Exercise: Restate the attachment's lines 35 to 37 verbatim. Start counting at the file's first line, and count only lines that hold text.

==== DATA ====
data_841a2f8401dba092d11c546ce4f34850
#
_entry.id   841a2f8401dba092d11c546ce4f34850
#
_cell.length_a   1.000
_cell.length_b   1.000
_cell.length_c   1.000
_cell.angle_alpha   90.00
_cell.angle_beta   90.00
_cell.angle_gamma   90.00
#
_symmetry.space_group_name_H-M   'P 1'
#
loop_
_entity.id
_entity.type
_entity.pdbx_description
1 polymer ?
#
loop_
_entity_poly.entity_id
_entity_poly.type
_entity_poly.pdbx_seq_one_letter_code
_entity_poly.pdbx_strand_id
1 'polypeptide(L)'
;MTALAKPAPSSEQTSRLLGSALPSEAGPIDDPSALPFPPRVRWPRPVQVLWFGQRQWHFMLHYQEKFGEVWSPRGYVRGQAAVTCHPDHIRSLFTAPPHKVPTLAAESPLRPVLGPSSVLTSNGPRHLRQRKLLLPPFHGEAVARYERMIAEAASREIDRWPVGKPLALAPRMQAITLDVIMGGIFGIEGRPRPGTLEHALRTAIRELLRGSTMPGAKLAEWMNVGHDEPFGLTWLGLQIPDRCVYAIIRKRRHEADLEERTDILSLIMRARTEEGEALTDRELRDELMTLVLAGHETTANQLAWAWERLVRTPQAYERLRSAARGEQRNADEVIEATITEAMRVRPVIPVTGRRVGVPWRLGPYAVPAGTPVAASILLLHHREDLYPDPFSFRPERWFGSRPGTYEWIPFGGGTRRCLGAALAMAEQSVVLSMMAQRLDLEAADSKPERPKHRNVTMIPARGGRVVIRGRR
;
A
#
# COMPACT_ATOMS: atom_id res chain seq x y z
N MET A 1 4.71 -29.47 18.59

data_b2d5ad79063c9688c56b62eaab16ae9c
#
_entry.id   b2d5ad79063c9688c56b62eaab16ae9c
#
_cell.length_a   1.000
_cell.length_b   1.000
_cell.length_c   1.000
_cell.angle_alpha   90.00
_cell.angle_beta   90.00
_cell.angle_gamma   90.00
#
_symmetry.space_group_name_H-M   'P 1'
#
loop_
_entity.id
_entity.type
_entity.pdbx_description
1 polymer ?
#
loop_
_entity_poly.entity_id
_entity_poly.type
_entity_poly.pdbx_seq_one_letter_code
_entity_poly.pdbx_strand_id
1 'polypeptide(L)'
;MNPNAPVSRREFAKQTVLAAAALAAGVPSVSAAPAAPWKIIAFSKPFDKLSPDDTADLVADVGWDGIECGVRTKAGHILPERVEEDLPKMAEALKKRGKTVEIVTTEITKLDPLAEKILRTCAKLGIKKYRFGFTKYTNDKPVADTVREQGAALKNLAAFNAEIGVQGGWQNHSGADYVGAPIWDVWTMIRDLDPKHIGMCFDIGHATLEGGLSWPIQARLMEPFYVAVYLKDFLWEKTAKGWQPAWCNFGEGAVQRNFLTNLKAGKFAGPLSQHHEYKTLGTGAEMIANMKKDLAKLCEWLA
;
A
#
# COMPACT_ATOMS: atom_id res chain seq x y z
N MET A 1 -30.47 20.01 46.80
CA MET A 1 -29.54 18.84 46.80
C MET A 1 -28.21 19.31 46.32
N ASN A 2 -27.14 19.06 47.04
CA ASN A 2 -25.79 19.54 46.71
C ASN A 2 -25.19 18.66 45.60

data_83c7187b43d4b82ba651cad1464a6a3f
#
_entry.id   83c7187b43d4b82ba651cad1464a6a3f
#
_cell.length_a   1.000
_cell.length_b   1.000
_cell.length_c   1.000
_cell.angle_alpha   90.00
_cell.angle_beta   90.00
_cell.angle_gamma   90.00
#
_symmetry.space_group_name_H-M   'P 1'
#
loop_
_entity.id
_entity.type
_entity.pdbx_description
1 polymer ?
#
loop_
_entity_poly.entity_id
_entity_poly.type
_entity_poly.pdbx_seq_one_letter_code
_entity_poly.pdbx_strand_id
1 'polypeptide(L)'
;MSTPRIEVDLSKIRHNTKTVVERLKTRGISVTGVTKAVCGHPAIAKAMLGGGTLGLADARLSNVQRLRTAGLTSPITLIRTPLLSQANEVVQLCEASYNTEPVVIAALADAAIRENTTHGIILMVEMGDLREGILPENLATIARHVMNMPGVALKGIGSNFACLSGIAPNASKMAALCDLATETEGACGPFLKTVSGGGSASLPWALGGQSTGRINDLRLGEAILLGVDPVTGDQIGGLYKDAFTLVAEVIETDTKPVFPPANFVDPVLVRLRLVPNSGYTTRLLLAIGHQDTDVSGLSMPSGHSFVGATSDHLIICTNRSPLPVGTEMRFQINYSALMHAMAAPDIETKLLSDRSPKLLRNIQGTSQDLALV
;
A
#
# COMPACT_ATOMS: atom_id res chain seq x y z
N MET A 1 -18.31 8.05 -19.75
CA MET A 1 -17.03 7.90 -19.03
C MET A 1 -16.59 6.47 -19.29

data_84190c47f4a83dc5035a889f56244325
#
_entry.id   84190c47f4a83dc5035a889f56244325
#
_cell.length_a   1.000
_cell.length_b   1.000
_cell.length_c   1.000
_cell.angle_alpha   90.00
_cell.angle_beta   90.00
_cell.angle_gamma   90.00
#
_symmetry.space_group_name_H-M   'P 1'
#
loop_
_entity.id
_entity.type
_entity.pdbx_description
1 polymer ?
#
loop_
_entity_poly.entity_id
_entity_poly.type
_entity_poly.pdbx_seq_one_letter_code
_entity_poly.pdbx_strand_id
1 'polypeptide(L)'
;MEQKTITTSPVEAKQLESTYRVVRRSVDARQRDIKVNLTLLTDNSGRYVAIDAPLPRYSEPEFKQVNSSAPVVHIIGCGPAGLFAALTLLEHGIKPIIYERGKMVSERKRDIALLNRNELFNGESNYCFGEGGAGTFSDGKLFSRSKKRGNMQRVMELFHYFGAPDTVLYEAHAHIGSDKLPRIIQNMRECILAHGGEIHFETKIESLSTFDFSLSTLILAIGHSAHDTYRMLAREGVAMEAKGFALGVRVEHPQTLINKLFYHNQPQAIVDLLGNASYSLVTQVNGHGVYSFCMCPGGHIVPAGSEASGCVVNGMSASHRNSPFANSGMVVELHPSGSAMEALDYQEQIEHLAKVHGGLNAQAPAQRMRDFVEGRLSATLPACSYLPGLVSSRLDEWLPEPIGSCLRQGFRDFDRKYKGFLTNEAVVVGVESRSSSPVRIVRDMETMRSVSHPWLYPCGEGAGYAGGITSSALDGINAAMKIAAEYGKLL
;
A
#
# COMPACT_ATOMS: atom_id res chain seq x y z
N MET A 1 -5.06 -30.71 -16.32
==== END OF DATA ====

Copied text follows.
#
_cell.length_a   1.000
_cell.length_b   1.000